Anand said: “Many Sikhs in this country have ancestry going back to India, including myself. If I say something that upsets the Indian government, what’s to stop them trying to use this mechanism to extradite me? What’s to stop them saying: ‘We know we’ve not had much success with extradition in your courts, so here’s a mechanism which can avoid all public courts and all legalities’?”

Also in attendance was Patrick Vernon, a campaigner for the victims of the Windrush scandal, who told the New Statesman: “Priti Patel should be sorting out the Windrush scandal right now, rather than creating a piece of legislation that will affect more people and create more Windrush scandals in the years to come.”

[See also: British citizenship of six million people could be jeopardised by Home Office plans]

Hours later, the House of Lords returned from its winter recess and began scrutinising the contents of the controversial bill.

The justice minister and Tory peer David Wolfson introduced the legislation, telling the chamber: “This bill has three key objectives. First, to increase both the fairness and the efficiency of our system. Secondly, to deter illegal entry to the UK. And, thirdly, to remove more easily from the UK those with no right to be here.”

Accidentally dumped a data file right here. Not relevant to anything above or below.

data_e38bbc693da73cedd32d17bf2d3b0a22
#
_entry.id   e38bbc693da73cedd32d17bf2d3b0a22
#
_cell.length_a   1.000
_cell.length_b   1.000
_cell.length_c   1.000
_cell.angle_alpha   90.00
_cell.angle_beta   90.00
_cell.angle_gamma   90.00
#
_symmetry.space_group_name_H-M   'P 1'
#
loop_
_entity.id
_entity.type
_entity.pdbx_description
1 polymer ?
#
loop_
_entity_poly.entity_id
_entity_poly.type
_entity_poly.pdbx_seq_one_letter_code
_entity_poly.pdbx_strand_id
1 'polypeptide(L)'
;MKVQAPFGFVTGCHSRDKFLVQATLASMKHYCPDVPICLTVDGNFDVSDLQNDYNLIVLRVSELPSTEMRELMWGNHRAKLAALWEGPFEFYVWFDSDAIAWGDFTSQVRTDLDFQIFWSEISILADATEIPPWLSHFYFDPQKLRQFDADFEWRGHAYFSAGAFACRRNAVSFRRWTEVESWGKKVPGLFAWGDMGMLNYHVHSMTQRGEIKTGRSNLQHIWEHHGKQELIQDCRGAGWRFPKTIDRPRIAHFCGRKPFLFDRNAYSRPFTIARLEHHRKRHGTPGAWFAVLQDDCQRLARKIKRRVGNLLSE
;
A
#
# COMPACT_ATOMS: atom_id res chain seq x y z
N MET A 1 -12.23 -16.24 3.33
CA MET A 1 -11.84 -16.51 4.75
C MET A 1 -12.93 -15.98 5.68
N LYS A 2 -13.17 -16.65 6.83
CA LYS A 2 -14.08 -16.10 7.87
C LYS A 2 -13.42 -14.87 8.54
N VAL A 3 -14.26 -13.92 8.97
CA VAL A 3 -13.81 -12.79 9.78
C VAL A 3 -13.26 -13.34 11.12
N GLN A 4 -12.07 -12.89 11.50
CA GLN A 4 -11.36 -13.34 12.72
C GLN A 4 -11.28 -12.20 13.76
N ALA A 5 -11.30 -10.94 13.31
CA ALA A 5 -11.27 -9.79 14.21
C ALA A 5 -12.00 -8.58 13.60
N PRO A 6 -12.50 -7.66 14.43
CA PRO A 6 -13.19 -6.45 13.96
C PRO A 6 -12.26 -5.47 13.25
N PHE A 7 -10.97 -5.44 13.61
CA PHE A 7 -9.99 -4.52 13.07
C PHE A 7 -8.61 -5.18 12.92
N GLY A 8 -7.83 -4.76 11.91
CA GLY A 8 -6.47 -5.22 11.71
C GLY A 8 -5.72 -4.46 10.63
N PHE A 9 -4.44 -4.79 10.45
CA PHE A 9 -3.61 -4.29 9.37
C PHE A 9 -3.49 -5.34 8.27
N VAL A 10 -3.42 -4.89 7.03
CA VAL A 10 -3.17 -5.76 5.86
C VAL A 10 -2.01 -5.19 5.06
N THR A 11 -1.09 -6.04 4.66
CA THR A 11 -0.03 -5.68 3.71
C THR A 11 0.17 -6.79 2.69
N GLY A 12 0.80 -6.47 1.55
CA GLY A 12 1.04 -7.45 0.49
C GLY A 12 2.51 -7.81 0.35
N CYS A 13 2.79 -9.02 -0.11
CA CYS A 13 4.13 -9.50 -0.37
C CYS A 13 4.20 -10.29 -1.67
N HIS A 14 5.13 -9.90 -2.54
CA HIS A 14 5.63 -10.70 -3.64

He added: “We cannot hope to properly control our borders unless we address illegal entry, and that requires comprehensive reform of the asylum system. This bill is fundamental to delivering the change that is so badly needed.”

The Liberal Democrat peer Brian Paddick criticised the bill’s provisions relating to asylum seekers, telling the House: “There are no safe and legal routes for asylum seekers to get to the UK currently in operation, and you can only claim asylum on UK soil. So what are they supposed to do?”

This criticism was echoed by the Labour peer and former shadow attorney general and former director of the Liberty civil rights group, Shami Chakrabarti, who said: “To penalise and even criminalise desperate people in any way for the manner in which they make their escape from persecution to the UK is to violate the letter and the spirit of the Refugee Convention, which was in no small part the world’s apology for some of the darkest moments in the history of last century.”

Of 18 Conservative peers to take the floor, four were critical of the bill. They included former Conservative Party chairwoman Sayeeda Warsi, who said: “These proposals would mean that I would have greater protections when being deprived of my driving licence than when being deprived of my nationality.”